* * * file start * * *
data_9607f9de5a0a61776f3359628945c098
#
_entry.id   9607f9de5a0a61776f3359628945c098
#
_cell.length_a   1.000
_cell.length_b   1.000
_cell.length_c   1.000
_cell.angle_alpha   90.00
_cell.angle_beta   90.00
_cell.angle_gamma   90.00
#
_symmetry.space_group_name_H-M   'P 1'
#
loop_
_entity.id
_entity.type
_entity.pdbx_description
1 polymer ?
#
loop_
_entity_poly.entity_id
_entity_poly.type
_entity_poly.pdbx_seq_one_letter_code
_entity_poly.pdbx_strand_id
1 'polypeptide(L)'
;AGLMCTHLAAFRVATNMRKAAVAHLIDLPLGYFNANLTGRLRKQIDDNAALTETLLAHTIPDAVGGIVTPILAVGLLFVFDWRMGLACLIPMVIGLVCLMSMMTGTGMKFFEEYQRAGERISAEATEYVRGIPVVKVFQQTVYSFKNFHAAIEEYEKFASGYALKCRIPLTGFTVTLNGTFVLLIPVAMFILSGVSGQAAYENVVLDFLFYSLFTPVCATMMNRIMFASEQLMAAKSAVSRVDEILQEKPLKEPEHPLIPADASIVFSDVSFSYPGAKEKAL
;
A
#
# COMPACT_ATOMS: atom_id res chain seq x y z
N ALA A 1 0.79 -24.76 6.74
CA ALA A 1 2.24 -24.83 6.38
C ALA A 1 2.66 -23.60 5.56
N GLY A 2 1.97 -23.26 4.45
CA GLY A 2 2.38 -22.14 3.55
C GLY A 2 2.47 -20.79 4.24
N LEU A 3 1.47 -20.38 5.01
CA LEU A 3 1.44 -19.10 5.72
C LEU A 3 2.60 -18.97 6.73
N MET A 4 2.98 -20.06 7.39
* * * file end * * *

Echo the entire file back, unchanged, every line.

data_9607f9de5a0a61776f3359628945c098
#
_entry.id   9607f9de5a0a61776f3359628945c098
#
_cell.length_a   1.000
_cell.length_b   1.000
_cell.length_c   1.000
_cell.angle_alpha   90.00
_cell.angle_beta   90.00
_cell.angle_gamma   90.00
#
_symmetry.space_group_name_H-M   'P 1'
#
loop_
_entity.id
_entity.type
_entity.pdbx_description
1 polymer ?
#
loop_
_entity_poly.entity_id
_entity_poly.type
_entity_poly.pdbx_seq_one_letter_code
_entity_poly.pdbx_strand_id
1 'polypeptide(L)'
;AGLMCTHLAAFRVATNMRKAAVAHLIDLPLGYFNANLTGRLRKQIDDNAALTETLLAHTIPDAVGGIVTPILAVGLLFVFDWRMGLACLIPMVIGLVCLMSMMTGTGMKFFEEYQRAGERISAEATEYVRGIPVVKVFQQTVYSFKNFHAAIEEYEKFASGYALKCRIPLTGFTVTLNGTFVLLIPVAMFILSGVSGQAAYENVVLDFLFYSLFTPVCATMMNRIMFASEQLMAAKSAVSRVDEILQEKPLKEPEHPLIPADASIVFSDVSFSYPGAKEKAL
;
A
#
# COMPACT_ATOMS: atom_id res chain seq x y z
N ALA A 1 0.79 -24.76 6.74
CA ALA A 1 2.24 -24.83 6.38
C ALA A 1 2.66 -23.60 5.56
N GLY A 2 1.97 -23.26 4.45
CA GLY A 2 2.38 -22.14 3.55
C GLY A 2 2.47 -20.79 4.24
N LEU A 3 1.47 -20.38 5.01
CA LEU A 3 1.44 -19.10 5.72
C LEU A 3 2.60 -18.97 6.73
N MET A 4 2.98 -20.06 7.39